Bruins slam the Canadiens, 7-0

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Bruins slam the Canadiens, 7-0

By Danny Picard
CSNNE.com

BOSTON -- @font-face font-family: "Times New Roman";p.MsoNormal, li.MsoNormal, div.MsoNormal margin: 0in 0in 0.0001pt; font-size: 12pt; font-family: "Times New Roman"; a:link, span.MsoHyperlink color: blue; text-decoration: underline; a:visited, span.MsoHyperlinkFollowed color: purple; text-decoration: underline; table.MsoNormalTable font-size: 10pt; font-family: "Times New Roman"; div.Section1 page: Section1; Stemming from the aftermath of Zdeno Charas hit on Max Pacioretty two weeks ago, the buzz leading up to Thursday nights game between the Bruins and Montreal Canadiens had many believing that it would be fight night at the TD Garden.

But it turned out to be much the opposite. Both teams stayed disciplined for the most part . . . and that worked in Bostons favor, as the Bs received two goals from Nathan Horton, two goals from Gregory Campbell, and three assists from Chara, David Krejci, and Milan Lucic each, as the Bruins defeated the Canadiens 7-0, in a game that was never really close.

Boston took a 3-0 lead in the first period. Johnny Boychuk opened the game with a slapper from the right half-wall that found the top-right corner of the net, thanks to a Lucic screen out front, just 1:01 into the game.

Campbell made it 2-0 with 6:17 left in the first period, after he somehow re-directed a Zdeno Chara shot from the left point through the pads of Carey Price.

Horton added the third Bruins goal, with 2:32 left in the first, after he caught Price off-guard by accepting a Lucic pass out front and putting it into an open net. Price was caught sliding to the left post on the pass, which he thought was going through the slot and all the way back to the point.

Horton also added the fourth goal, after he finished a nifty pass by David Krejci on a 2-on-1, and sniped the top-right corner, just over four minutes into the third period.

Adam McQuaid have the Bruins a 5-0 lead 26 seconds later when his shot from the right point re-directed off Montreal forward Lars Ellers stick and beat Price five-hole, ending his night.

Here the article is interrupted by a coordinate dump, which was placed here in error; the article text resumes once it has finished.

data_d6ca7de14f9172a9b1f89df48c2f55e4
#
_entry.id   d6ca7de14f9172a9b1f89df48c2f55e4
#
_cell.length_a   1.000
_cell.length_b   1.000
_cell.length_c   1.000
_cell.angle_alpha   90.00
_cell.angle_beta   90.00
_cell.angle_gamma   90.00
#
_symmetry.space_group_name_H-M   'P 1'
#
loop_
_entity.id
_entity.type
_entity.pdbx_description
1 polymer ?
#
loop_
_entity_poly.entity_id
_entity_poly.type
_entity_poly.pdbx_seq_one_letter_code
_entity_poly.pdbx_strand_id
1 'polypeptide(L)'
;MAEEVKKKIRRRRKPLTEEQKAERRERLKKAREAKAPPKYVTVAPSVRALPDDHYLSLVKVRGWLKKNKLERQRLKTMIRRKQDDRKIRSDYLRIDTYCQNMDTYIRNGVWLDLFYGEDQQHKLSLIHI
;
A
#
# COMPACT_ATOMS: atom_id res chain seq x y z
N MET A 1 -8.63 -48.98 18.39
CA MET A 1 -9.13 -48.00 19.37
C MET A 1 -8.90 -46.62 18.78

Tomas Kaberle added the sixth Bruins goal with 8:33 left in the third, while Campbell made it 7-0 with his second goal of the night, two minutes later, while on a 5-on-3 penalty kill.

Tim Thomas finished the game with 24 saves and recorded his eighth shutout of the season. Danny Picard is on Twitter at http:twitter.comDannyPicard. You can listen to Danny on his streaming radio show I'm Just Sayin' Monday-Friday from 9-10 a.m. on CSNNE.com.

Don Sweeney: Bruins 'lost a good player' in Colin Miller

Don Sweeney: Bruins 'lost a good player' in Colin Miller

CHICAGO – Don Sweeney said the Bruins knew and expected they were going to lose one of three players in the NHL expansion draft, and it’s pretty clear it was going to be Adam McQuaid, Kevan Miller or Colin Miller leaving the team. The B’s took Kevan Miller out of the equation by leaving him on the protection list after a strong season while also playing some of his best hockey in the playoffs.

That left McQuaid and Miller with each of the two D-men standing an equal chance of getting selected by the Vegas Golden Knights, and the 24-year-old puck-moving Miller going to Vegas for the time being. It remains to be seen if Miller sticks with the Golden Knights, or if there is an eventual plan to flip him elsewhere like perhaps an interested party in Toronto.

Sweeney said the Bruins didn’t want to lose a player with potential like Miller, but it’s also true that he would have been stuck behind younger, better D-men on the depth chart with Charlie McAvoy and Brandon Carlo as better right-handed options.

“It was an interesting process to go through. It was hard at times because you felt like other teams were able to find deals to keep their team together while you felt vulnerable in that regard,” said Sweeney at the B’s team hotel in Chicago during a Thursday availability with the media. “You knew you were going to lose a good player. You knew they had targeted three players on our team that we felt they would target, and unfortunately we’re losing a good, young player.

“We thought highly of Colin. He was part of a big trade for us and we wish him well moving forward. We thank for him doing his part with the organization. We lost a good player.”

Clearly, the Bruins lost a defenseman with skills and youth on his side, but it’s also a young guy that hasn’t put it all together yet while never posting more than 16 points in each of his two seasons with the Black and Gold. Perhaps he will put together the offensive package at his next landing spot after showing flashes in Boston over the last two years, but that unknown factor while no longer being considered a prospect is the reason he didn’t find himself on the protected D list along with Zdeno Chara and Torey Krug.  

Bruins' 2017-18 schedule has three Habs games in eight days

Bruins' 2017-18 schedule has three Habs games in eight days


The Bruins released their schedule for the 2017-18 season Thursday, with their campaign beginning at TD Garden on Oct. 5 against the Predators. 

Two things stand out in Boston’s schedule. Eleven of their final 15 games are on the road, and they don’t play the Canadiens until mid-January.  

Then, when the B’s and Habs do finally meet, they play three times in an eight-day span. The rivals face each other Jan. 13 in Montreal, Jan. 17 in Boston and Jan. 20 in Montreal. The Bruins’ final regular-season meeting with the Habs is March 3. 

To see the full schedule, click here.